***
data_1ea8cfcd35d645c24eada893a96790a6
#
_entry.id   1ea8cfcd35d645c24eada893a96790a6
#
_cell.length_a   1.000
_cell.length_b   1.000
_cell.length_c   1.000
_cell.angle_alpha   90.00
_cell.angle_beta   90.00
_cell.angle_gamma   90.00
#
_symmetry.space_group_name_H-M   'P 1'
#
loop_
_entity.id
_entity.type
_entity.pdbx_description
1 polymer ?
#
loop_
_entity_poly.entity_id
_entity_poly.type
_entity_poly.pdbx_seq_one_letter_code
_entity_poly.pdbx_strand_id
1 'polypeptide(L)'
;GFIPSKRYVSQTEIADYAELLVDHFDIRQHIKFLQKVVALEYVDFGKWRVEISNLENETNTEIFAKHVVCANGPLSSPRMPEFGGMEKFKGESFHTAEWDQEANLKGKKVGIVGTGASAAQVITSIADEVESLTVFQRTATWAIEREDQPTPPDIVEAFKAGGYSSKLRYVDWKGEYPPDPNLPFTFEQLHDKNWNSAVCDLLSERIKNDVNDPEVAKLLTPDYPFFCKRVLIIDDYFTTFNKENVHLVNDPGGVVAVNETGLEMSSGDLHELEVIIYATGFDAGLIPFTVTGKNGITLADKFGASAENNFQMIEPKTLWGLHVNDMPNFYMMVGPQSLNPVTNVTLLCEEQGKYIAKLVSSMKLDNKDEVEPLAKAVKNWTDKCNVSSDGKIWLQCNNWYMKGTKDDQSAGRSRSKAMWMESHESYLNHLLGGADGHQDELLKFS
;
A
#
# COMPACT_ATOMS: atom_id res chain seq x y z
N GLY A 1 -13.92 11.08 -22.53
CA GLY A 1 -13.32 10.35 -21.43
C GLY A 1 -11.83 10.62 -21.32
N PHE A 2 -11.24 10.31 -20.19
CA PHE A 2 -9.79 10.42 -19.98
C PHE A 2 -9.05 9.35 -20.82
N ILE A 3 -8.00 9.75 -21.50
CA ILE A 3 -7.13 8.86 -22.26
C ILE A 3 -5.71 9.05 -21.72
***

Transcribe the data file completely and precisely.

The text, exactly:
data_1ea8cfcd35d645c24eada893a96790a6
#
_entry.id   1ea8cfcd35d645c24eada893a96790a6
#
_cell.length_a   1.000
_cell.length_b   1.000
_cell.length_c   1.000
_cell.angle_alpha   90.00
_cell.angle_beta   90.00
_cell.angle_gamma   90.00
#
_symmetry.space_group_name_H-M   'P 1'
#
loop_
_entity.id
_entity.type
_entity.pdbx_description
1 polymer ?
#
loop_
_entity_poly.entity_id
_entity_poly.type
_entity_poly.pdbx_seq_one_letter_code
_entity_poly.pdbx_strand_id
1 'polypeptide(L)'
;GFIPSKRYVSQTEIADYAELLVDHFDIRQHIKFLQKVVALEYVDFGKWRVEISNLENETNTEIFAKHVVCANGPLSSPRMPEFGGMEKFKGESFHTAEWDQEANLKGKKVGIVGTGASAAQVITSIADEVESLTVFQRTATWAIEREDQPTPPDIVEAFKAGGYSSKLRYVDWKGEYPPDPNLPFTFEQLHDKNWNSAVCDLLSERIKNDVNDPEVAKLLTPDYPFFCKRVLIIDDYFTTFNKENVHLVNDPGGVVAVNETGLEMSSGDLHELEVIIYATGFDAGLIPFTVTGKNGITLADKFGASAENNFQMIEPKTLWGLHVNDMPNFYMMVGPQSLNPVTNVTLLCEEQGKYIAKLVSSMKLDNKDEVEPLAKAVKNWTDKCNVSSDGKIWLQCNNWYMKGTKDDQSAGRSRSKAMWMESHESYLNHLLGGADGHQDELLKFS
;
A
#
# COMPACT_ATOMS: atom_id res chain seq x y z
N GLY A 1 -13.92 11.08 -22.53
CA GLY A 1 -13.32 10.35 -21.43
C GLY A 1 -11.83 10.62 -21.32
N PHE A 2 -11.24 10.31 -20.19
CA PHE A 2 -9.79 10.42 -19.98
C PHE A 2 -9.05 9.35 -20.82
N ILE A 3 -8.00 9.75 -21.50
CA ILE A 3 -7.13 8.86 -22.26
C ILE A 3 -5.71 9.05 -21.72